The Belgian Revolution was the conflict which led to the secession of the southern provinces from the United Kingdom of the Netherlands and the establishment of an independent Kingdom of Belgium.
The Treaty of London of 1839, also called the First Treaty of London, the Convention of 1839, the Treaty of Separation, the Quintuple Treaty of 1839, or the Treaty of the XXIV articles, was a treaty signed on 19 April 1839 between the Concert of Europe, the United Kingdom of the Netherlands and the Kingdom of Belgium. It was a direct follow-up to the 1831 Treaty of the XVIII Articles which the Netherlands had refused to sign, and the result of negotiations at the London Conference of 1838–1839.
A personal union is the combination of two or more states that have the same monarch while their boundaries, laws, and interests remain distinct. A real union, by contrast, would involve the constituent states being to some extent interlinked, such as by sharing some limited governmental institutions. In a federation and a unitary state, a central (federal) government spanning all member states exists, with the degree of self-governance distinguishing the two. The ruler in a personal union does not need to be a hereditary monarch.
The Kingdom's 1954 administrative reform was sparked by the 1931 Statute of Westminster and the 1941 Atlantic Charter (stating ″the right of all peoples to choose the form of government under which they will live, and the desire for a permanent system of general security″), which was signed by the Netherlands on 1 January 1942. Changes were proposed in the 7 December 1942 radio speech by Queen Wilhelmina. In this speech, the Queen, on behalf of the Dutch government in exile in London, expressed a desire to review the relations between the Netherlands and its colonies after the end of the war. After liberation, the government would call a conference to agree on a settlement in which the overseas territories could participate in the administration of the Kingdom on the basis of equality. Initially, this speech had propaganda purposes; the Dutch government had the Dutch East Indies (now Indonesia) in mind, and hoped to appease public opinion in the United States, which had become skeptical towards colonialism.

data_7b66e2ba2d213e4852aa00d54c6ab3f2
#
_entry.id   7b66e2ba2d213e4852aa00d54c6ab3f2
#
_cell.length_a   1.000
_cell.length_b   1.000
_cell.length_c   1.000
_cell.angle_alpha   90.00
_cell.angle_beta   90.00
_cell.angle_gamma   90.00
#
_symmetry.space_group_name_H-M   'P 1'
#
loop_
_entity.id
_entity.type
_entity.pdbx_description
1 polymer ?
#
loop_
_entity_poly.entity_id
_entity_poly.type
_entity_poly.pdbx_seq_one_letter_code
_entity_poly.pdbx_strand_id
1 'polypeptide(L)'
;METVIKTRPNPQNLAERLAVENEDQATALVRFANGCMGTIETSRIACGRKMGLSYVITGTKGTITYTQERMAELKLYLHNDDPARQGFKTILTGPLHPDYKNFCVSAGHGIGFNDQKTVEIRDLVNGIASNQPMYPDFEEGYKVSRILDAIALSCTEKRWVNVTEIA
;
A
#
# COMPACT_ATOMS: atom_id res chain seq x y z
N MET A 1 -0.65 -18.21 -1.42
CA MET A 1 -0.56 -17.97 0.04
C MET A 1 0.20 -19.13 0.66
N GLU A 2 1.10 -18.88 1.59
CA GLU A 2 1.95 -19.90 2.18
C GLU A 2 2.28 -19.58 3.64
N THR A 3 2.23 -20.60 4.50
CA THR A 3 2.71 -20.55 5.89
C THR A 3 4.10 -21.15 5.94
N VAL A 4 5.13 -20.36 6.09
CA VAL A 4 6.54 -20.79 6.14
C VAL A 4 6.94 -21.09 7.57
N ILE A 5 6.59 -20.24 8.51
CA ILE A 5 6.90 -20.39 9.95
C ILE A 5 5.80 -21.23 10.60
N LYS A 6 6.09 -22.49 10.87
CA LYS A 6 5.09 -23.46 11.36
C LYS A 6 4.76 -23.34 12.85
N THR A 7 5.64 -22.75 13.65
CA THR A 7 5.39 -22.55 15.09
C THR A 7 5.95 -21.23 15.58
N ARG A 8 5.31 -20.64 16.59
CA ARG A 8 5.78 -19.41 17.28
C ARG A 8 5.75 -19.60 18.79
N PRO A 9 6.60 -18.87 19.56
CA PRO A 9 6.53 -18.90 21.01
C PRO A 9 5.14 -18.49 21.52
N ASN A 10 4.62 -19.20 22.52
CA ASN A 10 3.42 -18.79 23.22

With Indonesia's independence, a federal constitution was considered too heavy as the economies of Suriname and the Netherlands Antilles were insignificant compared to that of the Netherlands. By the Charter for the Kingdom of the Netherlands, as enacted in 1954, a composite state was created (also known as the "Tripartite Kingdom of the Netherlands"), consisting of the Netherlands (mainland), Suriname and the Netherlands Antilles. Under the provisions of the Charter, both former colonies were granted internal autonomy. Suriname and the Netherlands Antilles each got a Minister Plenipotentiary based in the Netherlands, who had the right to participate in Dutch cabinet meetings that discussed affairs of the Kingdom as a whole when they pertained directly to Suriname or the Netherlands Antilles. Delegates of Suriname and the Netherlands Antilles could participate in sessions of the First and Second Chamber of the States General. An overseas member could be added to the Council of State when appropriate. According to the Charter, Suriname and the Netherlands Antilles could each alter its "Basic Law" (Staatsregeling). The right of the two autonomous countries to leave the Kingdom, unilaterally, was not recognised; yet it also stipulated that the Charter could be dissolved by mutual consultation.
Before the Charter for the Kingdom of the Netherlands was proclaimed in 1954, Suriname, Netherlands New Guinea, and the Netherlands Antilles, (formerly, Kolonie Curaçao en Onderhorige Eilanden, "Colony of Curaçao and subordinates") were colonies of the Netherlands.